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Away from home for the holidays

November 13, 2005|By KRISTIN WILSON

kristinw@herald-mail.com

Shelly Smith and her son Ryan are hoping for a very special Christmas present this year.

All they want for the holidays is for Shelly's husband and Ryan's father, Army Staff Sgt. Dan Smith, to return home from Iraq.

Smith, of Fairplay, is expected to end a yearlong tour of duty in Iraq this month. The family readiness group for the 818th Maintenance Company out of Fort Meade, Md., is expecting Smith's unit back in the states, hopefully by Christmas, says Sgt. Bethany Byers.

That would truly be a gift, Shelly Smith says.

"Every day is hard without him here," she says. "We keep telling Dan there's a piece of our puzzle missing. A very big piece."

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The Smith family is just one of thousands of military families that experience, on a daily basis, the reality of a nation at war. With the holiday season rounding the corner, many are struggling with how to make the seasons bright while family members are thousands of miles away.

Patty Bolland of Boonsboro is trying to stay cheery as she readies a Christmas package for her son, Glenn Bolland, who is in the midst of a one-year assignment in Afghanistan.

She's located a 2-foot Christmas tree with battery pack lights and she'll be sending her son's unit a DVD of "Blue Collar Comedy Tour," which includes comedian Jeff Foxworthy - "something to make those boys laugh," she says.

It's a bittersweet time for Bolland and her family, getting ready for the holidays.




Shelly Smith and her son Ryan are hoping for a very special Christmas present this year.

All they want for the holidays is for Shelly's husband and Ryan's father, Army Staff Sgt. Dan Smith, to return home from Iraq.

Smith, of Fairplay, is expected to end a yearlong tour of duty in Iraq this month. The family readiness group for the 818th Maintenance Company out of Fort Meade, Md., is expecting Smith's unit back in the states, hopefully by Christmas, says Sgt. Bethany Byers.

That would truly be a gift, Shelly Smith says.

"Every day is hard without him here," she says. "We keep telling Dan there's a piece of our puzzle missing. A very big piece."

The Smith family is just one of thousands of military families that experience, on a daily basis, the reality of a nation at war. With the holiday season rounding the corner, many are struggling with how to make the seasons bright while family members are thousands of miles away.

Patty Bolland of Boonsboro is trying to stay cheery as she readies a Christmas package for her son, Glenn Bolland, who is in the midst of a one-year assignment in Afghanistan.

She's located a 2-foot Christmas tree with battery pack lights and she'll be sending her son's unit a DVD of "Blue Collar Comedy Tour," which includes comedian Jeff Foxworthy - "something to make those boys laugh," she says.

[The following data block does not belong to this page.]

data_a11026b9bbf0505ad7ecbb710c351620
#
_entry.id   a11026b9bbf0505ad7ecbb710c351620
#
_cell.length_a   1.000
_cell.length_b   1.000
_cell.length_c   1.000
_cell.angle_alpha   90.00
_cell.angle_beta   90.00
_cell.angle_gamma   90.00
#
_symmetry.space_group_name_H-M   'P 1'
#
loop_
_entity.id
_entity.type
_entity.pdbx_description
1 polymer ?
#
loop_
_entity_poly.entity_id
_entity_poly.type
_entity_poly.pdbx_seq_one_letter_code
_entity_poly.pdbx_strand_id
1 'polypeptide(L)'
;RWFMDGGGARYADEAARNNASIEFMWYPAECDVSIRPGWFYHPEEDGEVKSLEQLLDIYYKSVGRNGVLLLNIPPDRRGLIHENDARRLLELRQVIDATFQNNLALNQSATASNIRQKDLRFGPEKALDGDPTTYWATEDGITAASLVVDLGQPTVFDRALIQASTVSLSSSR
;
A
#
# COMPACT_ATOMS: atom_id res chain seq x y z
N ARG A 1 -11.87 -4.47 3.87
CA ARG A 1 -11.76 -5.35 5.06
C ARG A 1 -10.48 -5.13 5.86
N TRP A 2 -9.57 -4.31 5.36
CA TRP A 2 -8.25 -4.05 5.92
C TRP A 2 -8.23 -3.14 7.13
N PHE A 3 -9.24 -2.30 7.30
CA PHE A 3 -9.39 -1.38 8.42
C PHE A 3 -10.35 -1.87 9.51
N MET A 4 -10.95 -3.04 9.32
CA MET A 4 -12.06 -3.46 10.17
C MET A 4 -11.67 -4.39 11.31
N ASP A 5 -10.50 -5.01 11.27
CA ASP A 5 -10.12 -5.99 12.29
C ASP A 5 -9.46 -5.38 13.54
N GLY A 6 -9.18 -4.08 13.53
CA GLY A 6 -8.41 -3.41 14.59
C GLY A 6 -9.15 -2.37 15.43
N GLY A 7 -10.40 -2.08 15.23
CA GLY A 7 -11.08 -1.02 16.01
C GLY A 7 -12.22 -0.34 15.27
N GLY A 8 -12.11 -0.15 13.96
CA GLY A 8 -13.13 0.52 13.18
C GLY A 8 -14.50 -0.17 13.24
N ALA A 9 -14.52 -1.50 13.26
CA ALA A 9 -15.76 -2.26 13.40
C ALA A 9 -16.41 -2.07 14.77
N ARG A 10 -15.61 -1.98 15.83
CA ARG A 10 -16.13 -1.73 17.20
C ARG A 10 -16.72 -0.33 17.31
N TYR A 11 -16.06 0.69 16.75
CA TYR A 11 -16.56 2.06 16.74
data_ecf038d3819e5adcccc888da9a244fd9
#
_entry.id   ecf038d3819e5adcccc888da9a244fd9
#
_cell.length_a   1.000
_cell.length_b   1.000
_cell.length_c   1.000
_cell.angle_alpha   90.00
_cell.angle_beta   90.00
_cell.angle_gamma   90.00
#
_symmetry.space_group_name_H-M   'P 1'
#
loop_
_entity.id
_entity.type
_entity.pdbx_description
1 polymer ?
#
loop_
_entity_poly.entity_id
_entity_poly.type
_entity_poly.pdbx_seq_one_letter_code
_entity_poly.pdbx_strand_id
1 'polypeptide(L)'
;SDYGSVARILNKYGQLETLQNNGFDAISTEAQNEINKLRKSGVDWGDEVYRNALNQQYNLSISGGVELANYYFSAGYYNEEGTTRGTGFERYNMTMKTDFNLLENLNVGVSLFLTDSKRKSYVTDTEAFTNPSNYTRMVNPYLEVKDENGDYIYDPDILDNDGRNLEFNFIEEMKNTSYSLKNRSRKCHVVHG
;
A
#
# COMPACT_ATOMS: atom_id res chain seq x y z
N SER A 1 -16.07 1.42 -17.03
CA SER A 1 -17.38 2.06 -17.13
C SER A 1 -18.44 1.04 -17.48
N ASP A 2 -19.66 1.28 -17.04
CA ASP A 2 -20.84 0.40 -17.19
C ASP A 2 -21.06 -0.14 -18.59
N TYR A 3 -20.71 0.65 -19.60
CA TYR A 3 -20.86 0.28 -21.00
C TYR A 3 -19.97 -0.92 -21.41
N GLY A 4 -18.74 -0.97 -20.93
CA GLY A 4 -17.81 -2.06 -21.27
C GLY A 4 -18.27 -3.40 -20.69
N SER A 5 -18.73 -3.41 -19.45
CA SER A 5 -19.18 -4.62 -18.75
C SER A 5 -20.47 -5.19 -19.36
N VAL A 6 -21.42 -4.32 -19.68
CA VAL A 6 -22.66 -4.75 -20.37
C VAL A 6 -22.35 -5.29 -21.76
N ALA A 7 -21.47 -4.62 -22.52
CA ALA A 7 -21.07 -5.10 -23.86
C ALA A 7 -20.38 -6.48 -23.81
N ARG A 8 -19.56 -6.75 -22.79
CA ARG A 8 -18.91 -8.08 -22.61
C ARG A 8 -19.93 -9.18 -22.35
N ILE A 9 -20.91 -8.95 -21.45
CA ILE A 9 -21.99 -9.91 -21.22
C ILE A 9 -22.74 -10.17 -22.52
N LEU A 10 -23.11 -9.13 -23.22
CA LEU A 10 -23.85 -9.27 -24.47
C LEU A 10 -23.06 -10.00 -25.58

It's a bittersweet time for Bolland and her family, getting ready for the holidays.

"I'm a little bit excited about shopping for (Glenn) and coming up with clever ideas," she says. But then "I'm in the store and it comes and hits me that I'm sad. He's on my mind so much."

This is Glenn Bolland's second long-term deployment with the Army. In 2003, he spent a year in Iraq working as a medic with Bravo Company 1st 508 Division. He's also been on multiple peacekeeping missions as a member of the 173rd Airborne Brigade.

Still, handling her son's chosen profession doesn't get easier with experience, Patty Bolland says.

"I think every time they go on a deployment you just have it in the back of your head, how many of these can they make and come home?" she says. But, through the worry, the Bollands proudly support their youngest son.

"When he joined the military, he knew he had done the right thing," Patty Bolland says. "He said, 'I'm a changed person.' He felt like he found what he was searching for."

Army Spc. Kelly Hurlbrink, 22, might not be home for Christmas this year, but at least she'll be in the same time zone as her family.

Hurlbrink spent Christmas in Iraq in 2003, during an eight-month deployment with the 82nd Airborne Division. With a little luck, Hurlbrink was stationed at the same base in Iraq as her older brother, Kevin Hurlbrink, now 24.

"That's what made it OK for me - the fact that he was there," Kelly Hurlbrink says about her Christmas away from home. "I think if I was there alone I probably would have been a lot more sad."

She remembers having a friend take pictures of her opening presents sent by her mother, Lynn Jones of Keedysville, as if it was any other Christmas morning.

Hurlbrink is still in the service, stationed at Fort Bragg, N.C.. The Boonsboro High School graduate won't get to come home this year for Christmas, but she will be sharing Thanksgiving with her family and fianc.

"Anything's better than Iraq," she says. "If I was in any part of the U.S., I'd be happy."

Being removed from her country, family and way of life made Hurlbrink appreciate "everything" so much more, she says. "Especially my family and how much they supported me when I was gone."

When Dan Smith said goodbye to his family on Dec. 13, 2004, it started a year of "misses," Shelly Smith says. Shelly and Dan spent their first Christmas apart last year. They also missed celebrating their anniversary, Easter and birthdays.

"We're going to wrap all our holidays up into one big thing" once the family's leading man gets home, Shelly Smith says optimistically. "Just being with him. That's all that matters. Anything to be together."

To take the sting away from his absence, Shelly and Ryan sent Dan care packages.

"That would be our way of celebrating with him," Shelly says, adding that hopefully this holiday season will be different.

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